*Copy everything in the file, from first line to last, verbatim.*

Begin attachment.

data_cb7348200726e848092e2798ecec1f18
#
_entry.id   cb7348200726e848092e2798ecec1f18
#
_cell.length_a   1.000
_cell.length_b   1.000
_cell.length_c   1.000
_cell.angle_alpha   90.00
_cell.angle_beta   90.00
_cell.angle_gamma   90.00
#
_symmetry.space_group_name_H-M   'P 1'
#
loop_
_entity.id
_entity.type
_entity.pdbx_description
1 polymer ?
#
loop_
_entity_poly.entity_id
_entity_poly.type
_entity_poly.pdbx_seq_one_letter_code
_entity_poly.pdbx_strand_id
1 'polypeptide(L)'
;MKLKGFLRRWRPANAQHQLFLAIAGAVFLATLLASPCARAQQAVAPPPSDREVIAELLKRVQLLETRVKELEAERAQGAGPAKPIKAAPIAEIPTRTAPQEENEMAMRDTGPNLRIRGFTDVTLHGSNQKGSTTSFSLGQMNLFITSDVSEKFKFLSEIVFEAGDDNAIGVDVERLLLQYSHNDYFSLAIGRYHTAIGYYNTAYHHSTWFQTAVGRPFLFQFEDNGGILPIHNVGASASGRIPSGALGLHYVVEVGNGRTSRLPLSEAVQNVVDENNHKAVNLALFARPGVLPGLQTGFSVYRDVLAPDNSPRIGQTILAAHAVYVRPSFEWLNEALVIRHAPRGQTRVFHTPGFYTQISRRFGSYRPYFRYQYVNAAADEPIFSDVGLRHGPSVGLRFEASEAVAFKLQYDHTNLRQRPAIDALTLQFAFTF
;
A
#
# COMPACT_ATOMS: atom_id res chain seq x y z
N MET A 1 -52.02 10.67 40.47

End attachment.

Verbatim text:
data_cb7348200726e848092e2798ecec1f18
#
_entry.id   cb7348200726e848092e2798ecec1f18
#
_cell.length_a   1.000
_cell.length_b   1.000
_cell.length_c   1.000
_cell.angle_alpha   90.00
_cell.angle_beta   90.00
_cell.angle_gamma   90.00
#
_symmetry.space_group_name_H-M   'P 1'
#
loop_
_entity.id
_entity.type
_entity.pdbx_description
1 polymer ?
#
loop_
_entity_poly.entity_id
_entity_poly.type
_entity_poly.pdbx_seq_one_letter_code
_entity_poly.pdbx_strand_id
1 'polypeptide(L)'
;MKLKGFLRRWRPANAQHQLFLAIAGAVFLATLLASPCARAQQAVAPPPSDREVIAELLKRVQLLETRVKELEAERAQGAGPAKPIKAAPIAEIPTRTAPQEENEMAMRDTGPNLRIRGFTDVTLHGSNQKGSTTSFSLGQMNLFITSDVSEKFKFLSEIVFEAGDDNAIGVDVERLLLQYSHNDYFSLAIGRYHTAIGYYNTAYHHSTWFQTAVGRPFLFQFEDNGGILPIHNVGASASGRIPSGALGLHYVVEVGNGRTSRLPLSEAVQNVVDENNHKAVNLALFARPGVLPGLQTGFSVYRDVLAPDNSPRIGQTILAAHAVYVRPSFEWLNEALVIRHAPRGQTRVFHTPGFYTQISRRFGSYRPYFRYQYVNAAADEPIFSDVGLRHGPSVGLRFEASEAVAFKLQYDHTNLRQRPAIDALTLQFAFTF
;
A
#
# COMPACT_ATOMS: atom_id res chain seq x y z
N MET A 1 -52.02 10.67 40.47